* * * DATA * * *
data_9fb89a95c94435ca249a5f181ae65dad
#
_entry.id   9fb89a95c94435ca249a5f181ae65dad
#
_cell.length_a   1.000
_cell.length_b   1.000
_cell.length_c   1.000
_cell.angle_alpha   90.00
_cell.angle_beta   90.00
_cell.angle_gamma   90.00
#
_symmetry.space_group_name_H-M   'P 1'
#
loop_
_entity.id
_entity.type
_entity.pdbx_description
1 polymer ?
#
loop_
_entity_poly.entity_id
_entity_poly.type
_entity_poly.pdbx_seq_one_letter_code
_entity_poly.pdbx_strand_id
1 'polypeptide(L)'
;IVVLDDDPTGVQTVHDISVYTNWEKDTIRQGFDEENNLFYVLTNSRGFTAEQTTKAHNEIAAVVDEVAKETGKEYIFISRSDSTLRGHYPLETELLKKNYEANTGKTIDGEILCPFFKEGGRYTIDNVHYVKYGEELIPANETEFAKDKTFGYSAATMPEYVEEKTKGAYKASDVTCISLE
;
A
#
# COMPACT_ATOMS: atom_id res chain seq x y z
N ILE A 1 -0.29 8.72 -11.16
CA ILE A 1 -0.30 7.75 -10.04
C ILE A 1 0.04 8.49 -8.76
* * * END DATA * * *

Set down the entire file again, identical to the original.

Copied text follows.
data_9fb89a95c94435ca249a5f181ae65dad
#
_entry.id   9fb89a95c94435ca249a5f181ae65dad
#
_cell.length_a   1.000
_cell.length_b   1.000
_cell.length_c   1.000
_cell.angle_alpha   90.00
_cell.angle_beta   90.00
_cell.angle_gamma   90.00
#
_symmetry.space_group_name_H-M   'P 1'
#
loop_
_entity.id
_entity.type
_entity.pdbx_description
1 polymer ?
#
loop_
_entity_poly.entity_id
_entity_poly.type
_entity_poly.pdbx_seq_one_letter_code
_entity_poly.pdbx_strand_id
1 'polypeptide(L)'
;IVVLDDDPTGVQTVHDISVYTNWEKDTIRQGFDEENNLFYVLTNSRGFTAEQTTKAHNEIAAVVDEVAKETGKEYIFISRSDSTLRGHYPLETELLKKNYEANTGKTIDGEILCPFFKEGGRYTIDNVHYVKYGEELIPANETEFAKDKTFGYSAATMPEYVEEKTKGAYKASDVTCISLE
;
A
#
# COMPACT_ATOMS: atom_id res chain seq x y z
N ILE A 1 -0.29 8.72 -11.16
CA ILE A 1 -0.30 7.75 -10.04
C ILE A 1 0.04 8.49 -8.76